Musk Says Bankruptcy Might Hit After Sudden Resignations

( )- It’s already been a tumultuous ride for Twitter owner Elon Musk, and he hasn’t even owned the company for a month yet.

Late last week, he said that it’s possible the company could file for bankruptcy, one the same day that a major privacy agency in the United States issued the social media company a warning, and as its leader of trust and safety departed.

On the first mass call that Musk held with his new employees last week, he said that he couldn’t rule out filing for bankruptcy. Bloomberg News reported this information, which came out only two weeks after Musk purchased Twitter for $44 billion.

Many credit experts have said that the price tag Musk paid for the company, coupled with some of its existing financials, puts the company in a precarious financial position.

Twitter is apparently losing as much as $4 million each day after advertisers left the platform after Musk took over. That’s one reason why Musk instituted massive layoffs across the company.

Before the call was held, Musk emailed all employees at the company saying Twitter wouldn’t have the ability to “survive the upcoming economic downturn” if they weren’t able to boost their subscription revenue, which was needed to offset the drop in income from advertising, three sources told Reuters.

Thursday was a whirlwind day for departures at the company, too.

Yoel Roth stepped down from his position at Twitter where he oversaw the company’s response to hate speech, spam and misinformation. He even changed his Twitter profile to “Former Head of Trust & Safety.”

Lea Kissner, the chief information security officer, tweeted that she quit that same day.

Reuters also reported that on Thursday, a lawyer who serves on Twitter’s privacy team posted a message on the company’s internal Slack messaging channels that Marianne Fogarty, the chief compliance officer, and Damien Kieran, the chief privacy officer, also resigned from their positions.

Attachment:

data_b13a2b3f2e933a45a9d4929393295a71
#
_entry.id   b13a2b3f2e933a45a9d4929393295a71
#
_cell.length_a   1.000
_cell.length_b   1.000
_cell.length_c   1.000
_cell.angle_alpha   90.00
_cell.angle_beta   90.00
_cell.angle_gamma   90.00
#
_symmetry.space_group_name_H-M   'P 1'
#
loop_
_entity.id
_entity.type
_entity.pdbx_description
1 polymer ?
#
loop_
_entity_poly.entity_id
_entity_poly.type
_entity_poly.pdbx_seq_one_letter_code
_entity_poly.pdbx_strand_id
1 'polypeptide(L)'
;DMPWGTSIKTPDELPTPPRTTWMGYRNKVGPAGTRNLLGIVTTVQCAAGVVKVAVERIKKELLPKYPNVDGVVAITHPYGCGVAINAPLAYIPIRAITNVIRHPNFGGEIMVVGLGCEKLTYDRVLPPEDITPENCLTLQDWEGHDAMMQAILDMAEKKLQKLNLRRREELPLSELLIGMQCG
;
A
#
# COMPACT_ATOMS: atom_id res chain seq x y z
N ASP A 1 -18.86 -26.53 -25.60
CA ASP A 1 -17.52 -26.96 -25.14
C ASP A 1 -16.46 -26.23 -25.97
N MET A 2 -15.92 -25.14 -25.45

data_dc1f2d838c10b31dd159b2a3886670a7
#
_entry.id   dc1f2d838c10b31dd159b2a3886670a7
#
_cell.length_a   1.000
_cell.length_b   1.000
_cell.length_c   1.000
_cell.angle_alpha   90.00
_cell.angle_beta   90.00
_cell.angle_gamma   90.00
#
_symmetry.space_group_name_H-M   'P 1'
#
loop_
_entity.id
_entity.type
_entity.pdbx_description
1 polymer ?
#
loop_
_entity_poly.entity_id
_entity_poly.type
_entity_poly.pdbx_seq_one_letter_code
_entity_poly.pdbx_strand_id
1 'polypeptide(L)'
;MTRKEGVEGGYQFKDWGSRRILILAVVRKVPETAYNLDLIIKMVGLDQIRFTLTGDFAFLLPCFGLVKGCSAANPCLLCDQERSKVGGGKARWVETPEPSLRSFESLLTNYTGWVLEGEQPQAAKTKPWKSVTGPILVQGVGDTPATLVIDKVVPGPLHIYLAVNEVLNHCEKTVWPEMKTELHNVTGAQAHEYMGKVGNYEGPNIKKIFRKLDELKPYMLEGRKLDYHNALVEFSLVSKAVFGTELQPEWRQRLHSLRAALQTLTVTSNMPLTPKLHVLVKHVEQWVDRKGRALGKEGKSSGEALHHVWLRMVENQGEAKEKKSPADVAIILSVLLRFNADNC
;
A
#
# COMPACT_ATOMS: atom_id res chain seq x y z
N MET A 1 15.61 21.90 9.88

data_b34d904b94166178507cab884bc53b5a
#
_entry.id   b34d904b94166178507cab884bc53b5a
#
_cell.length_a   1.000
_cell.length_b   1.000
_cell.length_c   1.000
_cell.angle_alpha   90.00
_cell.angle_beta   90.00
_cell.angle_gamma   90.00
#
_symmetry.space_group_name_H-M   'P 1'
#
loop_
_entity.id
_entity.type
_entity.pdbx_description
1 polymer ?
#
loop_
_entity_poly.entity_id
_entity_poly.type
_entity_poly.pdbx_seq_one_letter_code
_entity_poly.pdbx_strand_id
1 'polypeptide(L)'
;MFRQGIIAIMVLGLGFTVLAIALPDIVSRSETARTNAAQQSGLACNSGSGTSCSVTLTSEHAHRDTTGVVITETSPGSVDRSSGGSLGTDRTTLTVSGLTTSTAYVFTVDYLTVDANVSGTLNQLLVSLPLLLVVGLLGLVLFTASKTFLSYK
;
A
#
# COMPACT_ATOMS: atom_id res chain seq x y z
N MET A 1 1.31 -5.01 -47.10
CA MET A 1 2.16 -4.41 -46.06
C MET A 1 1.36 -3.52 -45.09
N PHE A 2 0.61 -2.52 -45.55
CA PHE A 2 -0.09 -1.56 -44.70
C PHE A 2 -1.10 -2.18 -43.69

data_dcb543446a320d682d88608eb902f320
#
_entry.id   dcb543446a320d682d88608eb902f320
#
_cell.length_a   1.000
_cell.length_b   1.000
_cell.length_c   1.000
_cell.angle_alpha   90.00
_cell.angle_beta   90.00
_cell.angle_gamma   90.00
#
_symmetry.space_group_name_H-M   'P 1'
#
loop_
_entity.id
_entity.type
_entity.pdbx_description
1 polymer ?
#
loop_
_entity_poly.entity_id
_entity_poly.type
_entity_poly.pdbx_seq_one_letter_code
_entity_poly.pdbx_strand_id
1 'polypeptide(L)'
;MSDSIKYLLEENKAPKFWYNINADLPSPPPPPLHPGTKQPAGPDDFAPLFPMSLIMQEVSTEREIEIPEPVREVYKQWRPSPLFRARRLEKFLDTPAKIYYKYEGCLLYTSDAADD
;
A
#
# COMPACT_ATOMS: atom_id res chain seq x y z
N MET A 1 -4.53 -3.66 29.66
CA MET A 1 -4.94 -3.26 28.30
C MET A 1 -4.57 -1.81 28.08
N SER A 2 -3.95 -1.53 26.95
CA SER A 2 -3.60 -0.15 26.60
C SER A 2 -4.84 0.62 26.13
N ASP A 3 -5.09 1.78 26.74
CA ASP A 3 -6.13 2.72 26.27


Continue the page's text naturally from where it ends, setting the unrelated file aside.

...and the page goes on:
One person who did announce that she was staying at the company on Thursday is Robin Wheeler, who serves as its top advertising sales executive. She sent a memo to employees that she would be remaining at Twitter, despite media reports that said she would be departing.

Following all these departures, the U.S. Federal Trade Commission announced it was watching the company with “deep concern.” It’s possible that Twitter is at risk now of violating regulatory orders since they don’t have experienced people in place to lead teams.

That was a possibility that Musk quickly shot down, though. On Thursday, Alex Spiro, an attorney for Musk, wrote an email to employees saying the company would be able to be in compliance still.

The email read:

“We spoke to the FTC today about our continuing obligations and have a constructive ongoing dialogue.”

He also reassured employees that they couldn’t be held personally liable for any of those orders. He wrote:

“I understand that there have been employees at Twitter who do not even work on the FTC matter commenting that they could (go) to jail if we were not in compliance — this is simply not how this works.”